Comic book writer Ed Brubaker has had a prolific career across Marvel, DC, and other publishers, but he’s still best known for writing the original Winter Soldier storyline. Co-created by artist Steve Epting, the 2004 Winter Soldier comic rebooted Captain America’s teen sidekick Bucky Barnes into the gritty, Cold War-influenced action hero we know today. But according to Brubaker, he and Epting make no money from that work—a massively lucrative piece of intellectual property for Marvel.
Marvel and DC comics are generally created on a work-for-hire basis. Writers and artists get paid to work on characters and stories for the publisher, but they don’t retain any copyright. This has long been controversial in the industry, because publishers make massive profits from certain characters while the original creators make nothing. Brubaker is one of the moust famous examples, because he’s able to speak out about the issue. In recent years he’s shifted away from “Big Two” publishing and begun to focus on original comics at other publishers.
In a new interview with Kevin Smith’s Fatman Beyond podcast, Brubaker said he was happy for the stars of The Falcon and the Winter Soldier, and for the massive fandom that sprung up around the Winter Soldier himself. “But at the same time, for the most part, all Steve Epting and I have gotten for creating the Winter Soldier and his storyline is a ‘thanks’ here or there, and over the years that’s become harder and harder to live with.”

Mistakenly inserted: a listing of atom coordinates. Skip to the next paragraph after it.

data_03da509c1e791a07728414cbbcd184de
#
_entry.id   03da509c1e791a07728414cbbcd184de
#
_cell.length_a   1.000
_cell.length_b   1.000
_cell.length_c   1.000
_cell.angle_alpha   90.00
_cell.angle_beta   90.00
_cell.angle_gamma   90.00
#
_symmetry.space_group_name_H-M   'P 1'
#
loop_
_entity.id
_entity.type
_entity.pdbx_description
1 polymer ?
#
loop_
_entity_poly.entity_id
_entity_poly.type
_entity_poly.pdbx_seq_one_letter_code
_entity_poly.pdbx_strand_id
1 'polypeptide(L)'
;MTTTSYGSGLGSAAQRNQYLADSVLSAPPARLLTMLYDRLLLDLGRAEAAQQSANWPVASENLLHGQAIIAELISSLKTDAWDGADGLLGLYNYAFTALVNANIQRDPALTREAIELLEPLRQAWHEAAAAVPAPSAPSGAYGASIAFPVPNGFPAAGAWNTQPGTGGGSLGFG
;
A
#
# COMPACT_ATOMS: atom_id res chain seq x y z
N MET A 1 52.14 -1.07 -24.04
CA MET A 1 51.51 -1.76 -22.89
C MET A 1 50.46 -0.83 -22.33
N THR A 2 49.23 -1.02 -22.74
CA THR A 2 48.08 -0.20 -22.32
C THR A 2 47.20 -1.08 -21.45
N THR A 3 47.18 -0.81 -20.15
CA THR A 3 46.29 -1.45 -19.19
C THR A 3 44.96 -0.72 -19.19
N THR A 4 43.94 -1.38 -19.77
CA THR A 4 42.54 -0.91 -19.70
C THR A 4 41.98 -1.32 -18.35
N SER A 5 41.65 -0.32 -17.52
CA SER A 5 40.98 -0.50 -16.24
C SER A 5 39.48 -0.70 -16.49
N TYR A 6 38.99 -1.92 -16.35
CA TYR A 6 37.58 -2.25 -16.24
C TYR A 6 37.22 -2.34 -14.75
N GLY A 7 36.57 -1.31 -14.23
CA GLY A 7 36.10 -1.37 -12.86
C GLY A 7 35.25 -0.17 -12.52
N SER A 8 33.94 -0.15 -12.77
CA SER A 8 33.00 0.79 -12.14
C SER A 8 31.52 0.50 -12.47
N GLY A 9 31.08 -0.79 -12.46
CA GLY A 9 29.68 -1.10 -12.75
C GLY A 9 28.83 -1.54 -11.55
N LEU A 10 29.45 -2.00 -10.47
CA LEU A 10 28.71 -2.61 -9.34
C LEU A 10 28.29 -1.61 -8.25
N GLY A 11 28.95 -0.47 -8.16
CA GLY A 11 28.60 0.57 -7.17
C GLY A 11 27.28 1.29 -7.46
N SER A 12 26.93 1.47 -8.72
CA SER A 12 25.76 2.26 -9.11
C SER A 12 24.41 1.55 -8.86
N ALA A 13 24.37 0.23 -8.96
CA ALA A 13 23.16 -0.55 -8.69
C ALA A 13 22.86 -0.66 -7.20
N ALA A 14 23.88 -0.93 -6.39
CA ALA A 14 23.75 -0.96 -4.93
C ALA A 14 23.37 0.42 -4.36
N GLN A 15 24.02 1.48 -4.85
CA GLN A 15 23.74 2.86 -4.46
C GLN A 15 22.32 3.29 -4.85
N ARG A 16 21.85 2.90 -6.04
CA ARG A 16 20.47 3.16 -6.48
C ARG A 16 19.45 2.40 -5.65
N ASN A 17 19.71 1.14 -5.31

One other moment in the interview really highlighted the problem: “I have made more on SAG residuals than I have made on creating the character.” SAG is the Screen Actors Guild, and Brubaker was referring to a brief cameo role he played in Captain America: The Winter Soldier. He spoke one line, which was subsequently cut from the theatrical release. Apparently he earns more money from that one tiny scene than from creating a character that spawned a massive franchise for Marvel and Disney. And while he did know back in 2004 that this was a work-for-hire project, he had no way of knowing that Marvel would be bought up by Disney, and the Winter Soldier would have a key role in Hollywood’s biggest blockbuster franchise.
Describing the situation as “ungenerous” and based around “a corporate mentality,” Brubaker said there’s nothing stopping Marvel and Disney from paying bonuses or rewriting unfair contracts. However, there’s no sign that Marvel will actually do this. Meanwhile, projects like The Falcon and the Winter Soldier give well-paid producer credits to Marvel executives who had less creative input on the final product.
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